3. Apparatus in accordance with claim 2 wherein each of said 16 rows includes 34 pins, each of said 16 rows having the first two and the last two pins therein respectively connected to the same ones of said first conductors; and

4. Apparatus in accordance with claim 1 wherein said plurality of first conductors comprises M conductors and said plurality of second conductors comprises N conductors where M and N are multiples of four:

5. Apparatus in accordance with claim 1 wherein said pins in said first plurality of rows form a first series of said columns, said pins in said second and said third pluralities of rows form a second series of said columns alternating with said first series, each of said columns of said second series being centered between two of said columns of said first series, each of said first pins in the Kth one of said columns is centered with respect to the eight closest ones of said second pins each of which is connected to a respective one of said second conductors, and each of said second pins in said Mth column and the Nth one of said plurality of rows is centered with respect to the eight closest ones of said first pins each of which is connected to a respective one of said first conductors, where K and M are integers representing the relative positions of said columns and have values of 4≤K≤P - 4 and 4≤M≤P - 4 where P is the total number of said columns, and N is an integer representing the relative position of said row and has a value 2≤N≤Q - 2 where Q is the total number of said plurality of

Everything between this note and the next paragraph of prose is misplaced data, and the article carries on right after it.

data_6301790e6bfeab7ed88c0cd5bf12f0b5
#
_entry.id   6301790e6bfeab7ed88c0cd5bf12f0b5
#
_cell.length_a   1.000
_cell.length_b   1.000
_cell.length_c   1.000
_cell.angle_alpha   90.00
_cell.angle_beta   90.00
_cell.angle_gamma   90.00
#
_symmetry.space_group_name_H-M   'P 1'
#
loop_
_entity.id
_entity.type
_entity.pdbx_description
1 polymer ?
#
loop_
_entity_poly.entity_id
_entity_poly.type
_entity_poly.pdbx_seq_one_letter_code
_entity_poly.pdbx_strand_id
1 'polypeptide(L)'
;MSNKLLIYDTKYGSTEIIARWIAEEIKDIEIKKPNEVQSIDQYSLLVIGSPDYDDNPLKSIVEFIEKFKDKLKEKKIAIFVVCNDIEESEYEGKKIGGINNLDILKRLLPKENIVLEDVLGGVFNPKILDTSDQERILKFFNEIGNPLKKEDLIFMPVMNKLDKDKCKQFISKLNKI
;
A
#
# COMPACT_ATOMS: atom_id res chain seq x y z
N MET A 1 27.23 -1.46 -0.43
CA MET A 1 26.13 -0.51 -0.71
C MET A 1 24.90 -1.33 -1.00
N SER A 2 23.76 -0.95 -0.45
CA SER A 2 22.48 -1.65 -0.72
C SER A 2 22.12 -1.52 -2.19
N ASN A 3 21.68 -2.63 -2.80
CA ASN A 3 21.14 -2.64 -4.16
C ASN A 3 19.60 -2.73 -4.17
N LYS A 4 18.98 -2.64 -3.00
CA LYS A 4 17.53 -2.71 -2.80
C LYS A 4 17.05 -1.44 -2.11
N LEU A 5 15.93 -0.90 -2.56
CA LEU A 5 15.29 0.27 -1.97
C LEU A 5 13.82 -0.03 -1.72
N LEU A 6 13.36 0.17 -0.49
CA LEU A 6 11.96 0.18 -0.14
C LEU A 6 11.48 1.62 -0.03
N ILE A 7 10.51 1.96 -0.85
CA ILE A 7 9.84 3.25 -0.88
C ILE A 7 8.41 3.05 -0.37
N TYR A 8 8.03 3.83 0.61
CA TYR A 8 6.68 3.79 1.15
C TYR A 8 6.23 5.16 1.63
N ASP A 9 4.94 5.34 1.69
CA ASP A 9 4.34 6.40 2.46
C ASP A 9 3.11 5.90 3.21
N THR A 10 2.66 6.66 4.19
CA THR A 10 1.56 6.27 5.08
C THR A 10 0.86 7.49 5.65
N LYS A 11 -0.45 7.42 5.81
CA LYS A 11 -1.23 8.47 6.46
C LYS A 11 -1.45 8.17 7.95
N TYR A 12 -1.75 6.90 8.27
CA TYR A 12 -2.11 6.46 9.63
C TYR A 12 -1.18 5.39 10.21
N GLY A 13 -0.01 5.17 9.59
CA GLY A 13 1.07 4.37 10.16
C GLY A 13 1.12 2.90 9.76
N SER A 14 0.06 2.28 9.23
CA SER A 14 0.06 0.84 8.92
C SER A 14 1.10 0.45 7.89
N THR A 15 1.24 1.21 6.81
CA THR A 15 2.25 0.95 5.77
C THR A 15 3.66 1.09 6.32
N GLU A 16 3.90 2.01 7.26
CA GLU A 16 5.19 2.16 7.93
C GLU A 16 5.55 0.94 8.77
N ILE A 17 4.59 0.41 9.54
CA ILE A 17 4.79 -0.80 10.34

6. Apparatus in accordance with claim 1 wherein each of said pins comprises a pair of pin terminals and each of said first and second conductors

7. Apparatus for selectively interconnecting a plurality of first conductors with a plurality of second conductors comprising a mounting board having thereon at least one row of first conductive pins connected to said first conductors, first and second rows of second conductive pins on respective first and second sides of said one row of first pins and connected to said second conductors, and means for connecting said first pins with said second pins to selectively interconnect said first and second conductors characterized in that: